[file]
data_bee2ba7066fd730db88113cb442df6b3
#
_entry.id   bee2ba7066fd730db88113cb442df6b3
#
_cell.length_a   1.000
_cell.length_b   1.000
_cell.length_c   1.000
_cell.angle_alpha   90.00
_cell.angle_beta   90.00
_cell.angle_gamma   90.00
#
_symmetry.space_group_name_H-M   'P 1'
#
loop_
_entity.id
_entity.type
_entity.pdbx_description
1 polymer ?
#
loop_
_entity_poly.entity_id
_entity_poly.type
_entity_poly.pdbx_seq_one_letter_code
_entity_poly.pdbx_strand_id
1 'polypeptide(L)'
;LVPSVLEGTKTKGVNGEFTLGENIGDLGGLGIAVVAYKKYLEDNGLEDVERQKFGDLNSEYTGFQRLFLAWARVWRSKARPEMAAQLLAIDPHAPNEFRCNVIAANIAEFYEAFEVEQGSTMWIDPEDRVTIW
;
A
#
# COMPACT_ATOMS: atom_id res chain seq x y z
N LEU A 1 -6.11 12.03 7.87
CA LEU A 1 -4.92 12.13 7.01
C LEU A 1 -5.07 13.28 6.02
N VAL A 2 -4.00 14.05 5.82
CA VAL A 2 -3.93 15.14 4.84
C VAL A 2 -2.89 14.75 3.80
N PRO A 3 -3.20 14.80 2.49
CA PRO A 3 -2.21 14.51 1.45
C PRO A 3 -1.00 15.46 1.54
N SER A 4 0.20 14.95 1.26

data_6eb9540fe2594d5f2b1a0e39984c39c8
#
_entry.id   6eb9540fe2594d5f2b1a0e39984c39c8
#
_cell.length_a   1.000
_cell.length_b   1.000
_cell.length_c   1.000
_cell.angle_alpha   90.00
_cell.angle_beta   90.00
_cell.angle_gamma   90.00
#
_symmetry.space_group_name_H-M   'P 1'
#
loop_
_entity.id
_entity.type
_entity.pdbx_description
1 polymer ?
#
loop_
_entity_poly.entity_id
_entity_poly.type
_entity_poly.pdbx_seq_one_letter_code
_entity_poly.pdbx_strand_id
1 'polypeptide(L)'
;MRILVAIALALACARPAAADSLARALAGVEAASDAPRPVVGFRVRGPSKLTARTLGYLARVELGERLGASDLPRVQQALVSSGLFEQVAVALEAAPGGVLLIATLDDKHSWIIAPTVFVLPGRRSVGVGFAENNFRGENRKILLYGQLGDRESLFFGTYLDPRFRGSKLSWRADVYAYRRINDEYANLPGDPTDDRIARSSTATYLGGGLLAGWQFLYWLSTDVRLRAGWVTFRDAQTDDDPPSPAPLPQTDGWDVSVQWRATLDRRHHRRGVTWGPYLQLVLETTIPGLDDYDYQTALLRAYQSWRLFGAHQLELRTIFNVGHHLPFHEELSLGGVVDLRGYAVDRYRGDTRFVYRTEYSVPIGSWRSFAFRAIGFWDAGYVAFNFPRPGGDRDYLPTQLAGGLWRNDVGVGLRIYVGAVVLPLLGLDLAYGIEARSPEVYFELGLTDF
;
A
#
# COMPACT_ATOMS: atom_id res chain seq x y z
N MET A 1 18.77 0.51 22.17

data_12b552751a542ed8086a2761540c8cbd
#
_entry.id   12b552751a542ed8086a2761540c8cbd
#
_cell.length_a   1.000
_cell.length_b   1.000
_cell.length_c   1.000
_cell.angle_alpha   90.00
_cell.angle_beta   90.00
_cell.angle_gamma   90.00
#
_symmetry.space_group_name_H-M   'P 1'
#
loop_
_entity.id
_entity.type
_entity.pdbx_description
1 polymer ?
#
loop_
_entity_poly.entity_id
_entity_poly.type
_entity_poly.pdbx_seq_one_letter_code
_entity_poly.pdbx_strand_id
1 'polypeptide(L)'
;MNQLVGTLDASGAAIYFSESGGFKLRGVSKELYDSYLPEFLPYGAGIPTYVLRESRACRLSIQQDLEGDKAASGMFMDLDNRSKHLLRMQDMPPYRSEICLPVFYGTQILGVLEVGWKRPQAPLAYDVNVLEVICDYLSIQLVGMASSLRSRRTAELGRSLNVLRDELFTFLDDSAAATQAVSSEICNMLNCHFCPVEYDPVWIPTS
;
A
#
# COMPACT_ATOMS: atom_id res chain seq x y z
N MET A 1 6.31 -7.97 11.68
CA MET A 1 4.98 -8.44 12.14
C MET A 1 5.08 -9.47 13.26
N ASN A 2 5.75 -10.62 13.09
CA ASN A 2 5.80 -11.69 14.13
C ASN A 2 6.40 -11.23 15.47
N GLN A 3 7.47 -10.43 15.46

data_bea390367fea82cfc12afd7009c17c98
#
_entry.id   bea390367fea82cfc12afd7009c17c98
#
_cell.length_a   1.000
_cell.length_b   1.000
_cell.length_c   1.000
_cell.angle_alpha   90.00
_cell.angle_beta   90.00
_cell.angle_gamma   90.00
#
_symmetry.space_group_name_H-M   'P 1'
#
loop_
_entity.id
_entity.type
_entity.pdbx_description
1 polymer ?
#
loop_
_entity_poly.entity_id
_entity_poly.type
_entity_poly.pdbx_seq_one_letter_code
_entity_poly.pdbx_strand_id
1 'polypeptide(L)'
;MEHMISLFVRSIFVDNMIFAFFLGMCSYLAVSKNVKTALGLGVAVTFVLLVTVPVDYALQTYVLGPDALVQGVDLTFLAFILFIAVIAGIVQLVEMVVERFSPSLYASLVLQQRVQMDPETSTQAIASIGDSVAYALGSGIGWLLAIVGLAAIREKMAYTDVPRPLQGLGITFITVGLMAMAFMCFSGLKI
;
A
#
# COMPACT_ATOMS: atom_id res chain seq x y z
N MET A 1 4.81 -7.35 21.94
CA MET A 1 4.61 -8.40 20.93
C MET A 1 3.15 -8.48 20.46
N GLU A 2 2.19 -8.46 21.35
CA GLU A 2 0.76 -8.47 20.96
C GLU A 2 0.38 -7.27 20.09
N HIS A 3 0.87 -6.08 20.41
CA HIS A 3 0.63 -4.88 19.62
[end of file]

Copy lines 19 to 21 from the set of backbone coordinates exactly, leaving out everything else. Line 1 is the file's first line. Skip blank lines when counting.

#
loop_
_entity_poly.entity_id